The Efficacy of Manual Therapy and Muscle Energy Techniques in the management of the Upper (Proximal) crossed syndrome: a randomized controlled cross-sectional study.
Prof. Umasankar Mohanty, B.P.T, M.P.T (Manual Therapy), F.A.G.E
Background and Purpose of the study: The muscles of the cervical spine play a major role in maintaining proper neck orientation. According to Vladimir Janda there are certain muscles like levator scapulae, upper trapezius, pectoral muscles and sternocleidomastoid go for tightness and certain other muscles like deep neck flexors and lower stabilizers of the scapulae exhibit muscular weakness. In established cases the symptoms arises because of muscular and joint (cervical and shoulder) dysfunctions. The above condition arising because of important muscle imbalance is called as the Proximal (Upper) Crossed syndrome (Vladimir Janda). The purpose of the study was to determine the efficacy of the different manipulative techniques in intervention of upper Crossed Syndrome.
Materials and methods: The study was conducted by the investigator in the Govt. Wenlock hospital, A.J. Hospital and Laxmi Memorial College of Physiotherapy in last 2 years. Thirty Four subjects (25 males+ 9 females) were selected for the study. The subjects were randomly assigned into two groups i.e. experimental (13 males+5 females) and control group (12 males+4 females). Subjects in the Experimental group were treated by mobilization of the joint (cervical spine and the shoulder complex), PIR techniques for the shortened muscles and the RIM’s for the weak muscles. The control group was treated with conventional treatment with the electrotherapy modalities. The implication of the study was determined by VAS scale and the McGill pain questionnaire.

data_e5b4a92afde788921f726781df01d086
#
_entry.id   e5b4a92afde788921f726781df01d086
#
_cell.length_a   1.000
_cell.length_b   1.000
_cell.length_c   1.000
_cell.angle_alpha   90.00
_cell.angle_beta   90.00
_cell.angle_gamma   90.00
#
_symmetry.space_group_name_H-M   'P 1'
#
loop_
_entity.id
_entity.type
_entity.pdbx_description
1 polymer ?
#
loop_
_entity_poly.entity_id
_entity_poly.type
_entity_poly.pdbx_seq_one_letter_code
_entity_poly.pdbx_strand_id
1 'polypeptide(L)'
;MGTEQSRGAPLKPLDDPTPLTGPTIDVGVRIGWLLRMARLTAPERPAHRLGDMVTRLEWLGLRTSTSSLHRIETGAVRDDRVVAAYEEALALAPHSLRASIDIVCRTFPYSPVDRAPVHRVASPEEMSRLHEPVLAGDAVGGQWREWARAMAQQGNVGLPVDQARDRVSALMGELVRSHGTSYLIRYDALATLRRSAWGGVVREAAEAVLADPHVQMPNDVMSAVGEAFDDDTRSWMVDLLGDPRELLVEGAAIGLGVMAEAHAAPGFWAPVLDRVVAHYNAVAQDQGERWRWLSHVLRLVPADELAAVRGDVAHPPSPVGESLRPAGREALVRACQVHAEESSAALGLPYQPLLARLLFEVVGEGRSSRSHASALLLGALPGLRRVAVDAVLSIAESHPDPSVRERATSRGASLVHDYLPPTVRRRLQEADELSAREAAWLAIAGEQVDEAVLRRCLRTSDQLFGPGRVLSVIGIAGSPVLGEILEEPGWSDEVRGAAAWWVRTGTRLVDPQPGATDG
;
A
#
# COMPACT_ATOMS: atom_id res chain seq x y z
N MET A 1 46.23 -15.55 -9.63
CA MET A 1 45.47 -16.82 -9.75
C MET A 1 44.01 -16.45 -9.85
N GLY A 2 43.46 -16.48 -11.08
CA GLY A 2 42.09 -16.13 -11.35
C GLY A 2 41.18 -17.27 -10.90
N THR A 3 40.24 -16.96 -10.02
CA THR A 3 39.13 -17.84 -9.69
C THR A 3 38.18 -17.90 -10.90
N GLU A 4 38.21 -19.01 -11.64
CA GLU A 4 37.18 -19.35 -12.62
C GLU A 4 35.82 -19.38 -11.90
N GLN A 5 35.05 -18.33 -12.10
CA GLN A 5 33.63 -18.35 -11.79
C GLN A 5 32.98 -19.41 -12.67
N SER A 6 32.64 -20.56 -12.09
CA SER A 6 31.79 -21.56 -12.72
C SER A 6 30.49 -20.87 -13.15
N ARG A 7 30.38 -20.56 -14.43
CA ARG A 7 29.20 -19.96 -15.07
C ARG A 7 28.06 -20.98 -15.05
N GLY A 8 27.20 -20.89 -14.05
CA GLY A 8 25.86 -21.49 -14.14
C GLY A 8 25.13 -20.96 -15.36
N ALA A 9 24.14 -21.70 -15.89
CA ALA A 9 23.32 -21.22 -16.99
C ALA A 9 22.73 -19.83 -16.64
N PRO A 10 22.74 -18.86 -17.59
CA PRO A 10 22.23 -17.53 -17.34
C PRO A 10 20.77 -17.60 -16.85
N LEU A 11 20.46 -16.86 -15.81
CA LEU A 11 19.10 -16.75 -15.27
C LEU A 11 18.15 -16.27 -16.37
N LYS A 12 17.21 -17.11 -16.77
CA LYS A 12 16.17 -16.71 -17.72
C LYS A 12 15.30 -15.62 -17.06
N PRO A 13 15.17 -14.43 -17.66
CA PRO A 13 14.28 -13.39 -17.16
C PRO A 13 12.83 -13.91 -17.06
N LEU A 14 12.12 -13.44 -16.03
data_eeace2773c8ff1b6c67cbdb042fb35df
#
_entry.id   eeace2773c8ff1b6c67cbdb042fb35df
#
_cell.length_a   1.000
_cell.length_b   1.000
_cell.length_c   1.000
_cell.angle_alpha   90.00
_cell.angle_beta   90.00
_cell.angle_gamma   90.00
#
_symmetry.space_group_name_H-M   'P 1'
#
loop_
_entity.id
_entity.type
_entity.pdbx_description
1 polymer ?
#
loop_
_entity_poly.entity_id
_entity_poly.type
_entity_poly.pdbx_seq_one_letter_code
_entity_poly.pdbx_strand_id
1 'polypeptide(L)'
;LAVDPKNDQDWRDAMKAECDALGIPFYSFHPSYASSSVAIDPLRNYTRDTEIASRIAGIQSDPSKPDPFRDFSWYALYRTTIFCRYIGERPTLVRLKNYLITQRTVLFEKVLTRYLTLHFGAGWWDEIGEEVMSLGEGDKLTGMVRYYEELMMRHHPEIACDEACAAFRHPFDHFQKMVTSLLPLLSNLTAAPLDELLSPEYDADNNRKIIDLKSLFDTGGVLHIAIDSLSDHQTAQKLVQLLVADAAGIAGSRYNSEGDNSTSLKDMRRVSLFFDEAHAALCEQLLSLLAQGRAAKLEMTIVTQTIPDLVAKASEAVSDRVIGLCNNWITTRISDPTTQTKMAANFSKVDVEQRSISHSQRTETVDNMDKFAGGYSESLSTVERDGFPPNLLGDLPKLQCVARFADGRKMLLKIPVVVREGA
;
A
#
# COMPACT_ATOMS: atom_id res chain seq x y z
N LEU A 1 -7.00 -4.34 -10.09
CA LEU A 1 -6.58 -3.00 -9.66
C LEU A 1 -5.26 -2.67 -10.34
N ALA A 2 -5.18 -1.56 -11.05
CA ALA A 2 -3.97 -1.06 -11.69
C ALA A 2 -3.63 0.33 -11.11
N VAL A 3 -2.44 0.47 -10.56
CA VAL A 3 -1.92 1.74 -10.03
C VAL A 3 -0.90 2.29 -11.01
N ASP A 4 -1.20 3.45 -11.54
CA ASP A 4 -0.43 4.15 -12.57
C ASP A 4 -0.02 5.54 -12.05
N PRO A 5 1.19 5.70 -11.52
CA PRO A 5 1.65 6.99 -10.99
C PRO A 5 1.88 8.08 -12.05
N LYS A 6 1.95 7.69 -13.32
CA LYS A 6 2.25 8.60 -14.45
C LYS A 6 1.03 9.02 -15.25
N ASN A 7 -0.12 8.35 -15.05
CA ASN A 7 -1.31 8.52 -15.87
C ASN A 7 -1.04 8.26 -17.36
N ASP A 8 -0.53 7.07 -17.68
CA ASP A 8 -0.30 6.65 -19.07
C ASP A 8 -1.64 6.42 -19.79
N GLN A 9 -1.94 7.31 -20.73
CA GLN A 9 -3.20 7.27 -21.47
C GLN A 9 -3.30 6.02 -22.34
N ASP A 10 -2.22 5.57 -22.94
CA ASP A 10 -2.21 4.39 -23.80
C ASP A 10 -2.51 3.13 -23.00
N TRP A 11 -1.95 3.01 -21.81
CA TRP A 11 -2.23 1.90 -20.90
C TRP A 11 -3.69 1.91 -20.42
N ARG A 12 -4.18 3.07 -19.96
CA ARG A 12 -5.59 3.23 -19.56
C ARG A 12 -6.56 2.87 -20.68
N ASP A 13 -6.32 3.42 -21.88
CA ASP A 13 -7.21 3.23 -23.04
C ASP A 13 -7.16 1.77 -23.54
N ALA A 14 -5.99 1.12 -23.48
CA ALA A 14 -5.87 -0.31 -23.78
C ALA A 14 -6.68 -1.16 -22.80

Results: The results were analysed by T-test for independent samples using SPSS package 7.5 version. The result of the experimental group was found to be superior than the control group at p<.005.
Conclusion: The result of the study showed that Manual Therapy and Muscle Energy Techniques were effective in the management of the Upper (Proximal) crossed syndrome.